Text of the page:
Then, a couple days later, we colored Easter eggs with some dear friends.  And we had ALL. THESE. DANG. EGGS!  What to do with them all?  So after she had spent a good amount of time sticking butterfly stickers all over them, we sat down and made a tally of how many eggs we had of each color, and I had her draw a bar graph on paper so she would have the physical concept of what the bars show.  We talked about how “this is what three orange eggs look like in real life, and this is what they look like in tally marks, and this is what they look like on a bar graph!”  She said “that’s cool let’s put them on your computer.”  Hey, what can I say?  It’s really fun to make “graph posters” on Numbers!  So, for ease (and because it was almost bedtime) I pulled up her previous file, renamed and saved it as a new file, and then had her tell me the new data to type in.  She was quick to notice that I needed to change my titles on the data table, and told me what names I needed.  Instead of types of insects, I needed colors of eggs!  She decided this poster needed different graph colors, and of course it needed Easter egg images.  We also edited our text, and in about 7 minutes, we had a whole new graph poster about our Easter eggs!  We printed it and she was so excited again to show it off to her Daddy!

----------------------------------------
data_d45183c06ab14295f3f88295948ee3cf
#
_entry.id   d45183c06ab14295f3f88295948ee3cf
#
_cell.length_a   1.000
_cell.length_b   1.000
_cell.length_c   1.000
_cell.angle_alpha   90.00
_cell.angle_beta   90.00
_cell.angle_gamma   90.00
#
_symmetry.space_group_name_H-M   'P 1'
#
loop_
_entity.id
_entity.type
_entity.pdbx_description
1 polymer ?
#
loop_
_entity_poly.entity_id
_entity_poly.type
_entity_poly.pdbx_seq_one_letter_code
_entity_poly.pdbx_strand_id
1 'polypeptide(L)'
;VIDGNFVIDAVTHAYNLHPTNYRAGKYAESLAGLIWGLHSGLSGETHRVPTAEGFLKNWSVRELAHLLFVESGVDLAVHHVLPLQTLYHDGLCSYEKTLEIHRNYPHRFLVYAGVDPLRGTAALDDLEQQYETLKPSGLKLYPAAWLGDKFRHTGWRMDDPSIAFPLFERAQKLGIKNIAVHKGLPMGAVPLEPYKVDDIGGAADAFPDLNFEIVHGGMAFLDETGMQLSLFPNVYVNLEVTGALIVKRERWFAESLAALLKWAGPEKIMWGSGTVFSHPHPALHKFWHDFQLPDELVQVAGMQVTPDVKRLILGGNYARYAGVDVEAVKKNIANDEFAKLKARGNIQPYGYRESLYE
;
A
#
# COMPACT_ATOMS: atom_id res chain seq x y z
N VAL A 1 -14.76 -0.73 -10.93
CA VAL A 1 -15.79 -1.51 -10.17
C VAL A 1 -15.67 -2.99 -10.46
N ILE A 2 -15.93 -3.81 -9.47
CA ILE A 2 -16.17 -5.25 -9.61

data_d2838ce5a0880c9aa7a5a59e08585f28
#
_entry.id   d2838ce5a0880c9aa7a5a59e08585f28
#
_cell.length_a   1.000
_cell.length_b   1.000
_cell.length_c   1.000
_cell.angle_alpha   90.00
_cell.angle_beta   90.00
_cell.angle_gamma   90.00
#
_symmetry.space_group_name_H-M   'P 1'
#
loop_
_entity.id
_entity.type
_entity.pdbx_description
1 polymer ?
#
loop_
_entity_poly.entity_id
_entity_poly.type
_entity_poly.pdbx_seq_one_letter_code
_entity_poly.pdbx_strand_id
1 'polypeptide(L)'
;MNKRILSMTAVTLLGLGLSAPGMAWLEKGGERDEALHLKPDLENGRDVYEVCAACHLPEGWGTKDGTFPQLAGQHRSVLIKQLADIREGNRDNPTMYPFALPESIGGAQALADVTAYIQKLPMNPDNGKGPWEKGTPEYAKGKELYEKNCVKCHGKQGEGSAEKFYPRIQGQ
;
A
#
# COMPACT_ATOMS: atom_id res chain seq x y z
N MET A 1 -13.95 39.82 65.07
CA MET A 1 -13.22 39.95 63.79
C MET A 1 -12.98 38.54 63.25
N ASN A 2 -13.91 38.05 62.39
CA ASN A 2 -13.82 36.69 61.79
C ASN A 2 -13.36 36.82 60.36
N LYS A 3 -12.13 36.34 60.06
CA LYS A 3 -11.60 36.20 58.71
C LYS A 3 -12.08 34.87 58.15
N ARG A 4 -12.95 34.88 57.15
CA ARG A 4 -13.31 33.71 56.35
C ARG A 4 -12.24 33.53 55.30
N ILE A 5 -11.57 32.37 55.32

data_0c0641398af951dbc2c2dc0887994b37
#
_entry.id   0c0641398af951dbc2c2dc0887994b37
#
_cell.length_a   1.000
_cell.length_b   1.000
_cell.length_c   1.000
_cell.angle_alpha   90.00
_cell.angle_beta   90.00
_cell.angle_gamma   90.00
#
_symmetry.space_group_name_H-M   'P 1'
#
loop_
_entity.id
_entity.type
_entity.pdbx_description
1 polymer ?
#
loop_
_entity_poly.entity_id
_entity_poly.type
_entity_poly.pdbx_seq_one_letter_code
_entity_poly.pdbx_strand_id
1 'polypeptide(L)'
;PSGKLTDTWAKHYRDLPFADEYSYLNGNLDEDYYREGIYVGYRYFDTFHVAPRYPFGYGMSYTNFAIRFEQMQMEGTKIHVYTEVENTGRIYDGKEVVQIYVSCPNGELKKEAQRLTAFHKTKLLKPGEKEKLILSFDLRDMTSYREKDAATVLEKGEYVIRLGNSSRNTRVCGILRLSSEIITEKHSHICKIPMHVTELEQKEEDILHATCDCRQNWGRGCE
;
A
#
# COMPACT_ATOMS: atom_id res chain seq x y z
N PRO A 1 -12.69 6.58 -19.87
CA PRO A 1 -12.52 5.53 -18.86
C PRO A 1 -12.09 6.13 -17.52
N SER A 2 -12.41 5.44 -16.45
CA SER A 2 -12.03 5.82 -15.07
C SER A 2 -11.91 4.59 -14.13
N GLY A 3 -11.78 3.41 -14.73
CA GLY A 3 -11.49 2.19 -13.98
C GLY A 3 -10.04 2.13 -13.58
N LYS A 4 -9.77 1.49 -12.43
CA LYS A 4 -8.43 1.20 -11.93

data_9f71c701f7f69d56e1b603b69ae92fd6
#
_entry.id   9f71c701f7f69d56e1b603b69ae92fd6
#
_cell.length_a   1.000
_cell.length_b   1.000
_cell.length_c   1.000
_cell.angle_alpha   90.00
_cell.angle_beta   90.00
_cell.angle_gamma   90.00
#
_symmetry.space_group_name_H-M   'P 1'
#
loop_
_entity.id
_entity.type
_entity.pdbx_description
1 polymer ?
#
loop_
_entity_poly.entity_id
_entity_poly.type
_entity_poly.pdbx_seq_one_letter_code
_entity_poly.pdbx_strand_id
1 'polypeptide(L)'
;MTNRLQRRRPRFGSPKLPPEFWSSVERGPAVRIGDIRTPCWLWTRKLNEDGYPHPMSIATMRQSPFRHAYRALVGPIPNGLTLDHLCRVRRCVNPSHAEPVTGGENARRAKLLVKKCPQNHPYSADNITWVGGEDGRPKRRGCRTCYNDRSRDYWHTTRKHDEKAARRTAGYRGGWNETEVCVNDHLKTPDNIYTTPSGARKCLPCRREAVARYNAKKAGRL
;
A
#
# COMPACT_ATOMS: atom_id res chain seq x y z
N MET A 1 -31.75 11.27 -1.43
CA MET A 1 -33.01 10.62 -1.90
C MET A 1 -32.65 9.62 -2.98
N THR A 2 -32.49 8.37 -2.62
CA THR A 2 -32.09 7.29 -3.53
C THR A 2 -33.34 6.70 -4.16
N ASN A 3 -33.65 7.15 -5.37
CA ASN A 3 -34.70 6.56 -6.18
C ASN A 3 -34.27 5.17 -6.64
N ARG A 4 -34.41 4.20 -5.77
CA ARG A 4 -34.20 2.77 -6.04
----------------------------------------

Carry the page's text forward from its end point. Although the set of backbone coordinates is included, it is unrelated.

eggs

This is a super simple way to get your child talking about Science and Math AND to incorporate the Technology aspect of STEM as well.  Don’t have a computer or experience with Excel/Numbers?  No problem!  Drawing on paper can be awesome as well – you could draw on copy paper, cut them out, and post them onto a large sheet of construction paper!  Clip photos from magazines, or illustrate yourself with paints and markers!